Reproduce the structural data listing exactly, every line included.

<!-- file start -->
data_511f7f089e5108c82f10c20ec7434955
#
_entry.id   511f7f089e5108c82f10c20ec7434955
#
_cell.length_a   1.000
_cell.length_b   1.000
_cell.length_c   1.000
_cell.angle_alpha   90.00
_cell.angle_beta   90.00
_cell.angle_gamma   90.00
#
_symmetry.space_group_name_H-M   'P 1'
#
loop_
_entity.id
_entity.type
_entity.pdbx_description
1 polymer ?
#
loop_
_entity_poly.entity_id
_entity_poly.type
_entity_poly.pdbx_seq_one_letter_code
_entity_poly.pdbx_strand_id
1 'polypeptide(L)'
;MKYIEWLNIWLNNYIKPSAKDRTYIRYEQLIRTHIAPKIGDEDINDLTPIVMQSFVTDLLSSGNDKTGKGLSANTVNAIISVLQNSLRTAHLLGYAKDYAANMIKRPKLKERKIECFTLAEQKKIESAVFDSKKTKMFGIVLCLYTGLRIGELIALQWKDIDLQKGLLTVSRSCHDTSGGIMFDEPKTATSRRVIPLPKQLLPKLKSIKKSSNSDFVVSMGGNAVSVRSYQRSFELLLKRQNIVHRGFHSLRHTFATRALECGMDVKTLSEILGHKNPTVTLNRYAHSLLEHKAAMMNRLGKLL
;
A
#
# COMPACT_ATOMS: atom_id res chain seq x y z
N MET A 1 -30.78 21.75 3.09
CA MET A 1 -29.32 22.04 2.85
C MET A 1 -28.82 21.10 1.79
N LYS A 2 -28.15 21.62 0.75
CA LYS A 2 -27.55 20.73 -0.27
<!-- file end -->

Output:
data_511f7f089e5108c82f10c20ec7434955
#
_entry.id   511f7f089e5108c82f10c20ec7434955
#
_cell.length_a   1.000
_cell.length_b   1.000
_cell.length_c   1.000
_cell.angle_alpha   90.00
_cell.angle_beta   90.00
_cell.angle_gamma   90.00
#
_symmetry.space_group_name_H-M   'P 1'
#
loop_
_entity.id
_entity.type
_entity.pdbx_description
1 polymer ?
#
loop_
_entity_poly.entity_id
_entity_poly.type
_entity_poly.pdbx_seq_one_letter_code
_entity_poly.pdbx_strand_id
1 'polypeptide(L)'
;MKYIEWLNIWLNNYIKPSAKDRTYIRYEQLIRTHIAPKIGDEDINDLTPIVMQSFVTDLLSSGNDKTGKGLSANTVNAIISVLQNSLRTAHLLGYAKDYAANMIKRPKLKERKIECFTLAEQKKIESAVFDSKKTKMFGIVLCLYTGLRIGELIALQWKDIDLQKGLLTVSRSCHDTSGGIMFDEPKTATSRRVIPLPKQLLPKLKSIKKSSNSDFVVSMGGNAVSVRSYQRSFELLLKRQNIVHRGFHSLRHTFATRALECGMDVKTLSEILGHKNPTVTLNRYAHSLLEHKAAMMNRLGKLL
;
A
#
# COMPACT_ATOMS: atom_id res chain seq x y z
N MET A 1 -30.78 21.75 3.09
CA MET A 1 -29.32 22.04 2.85
C MET A 1 -28.82 21.10 1.79
N LYS A 2 -28.15 21.62 0.75
CA LYS A 2 -27.55 20.73 -0.27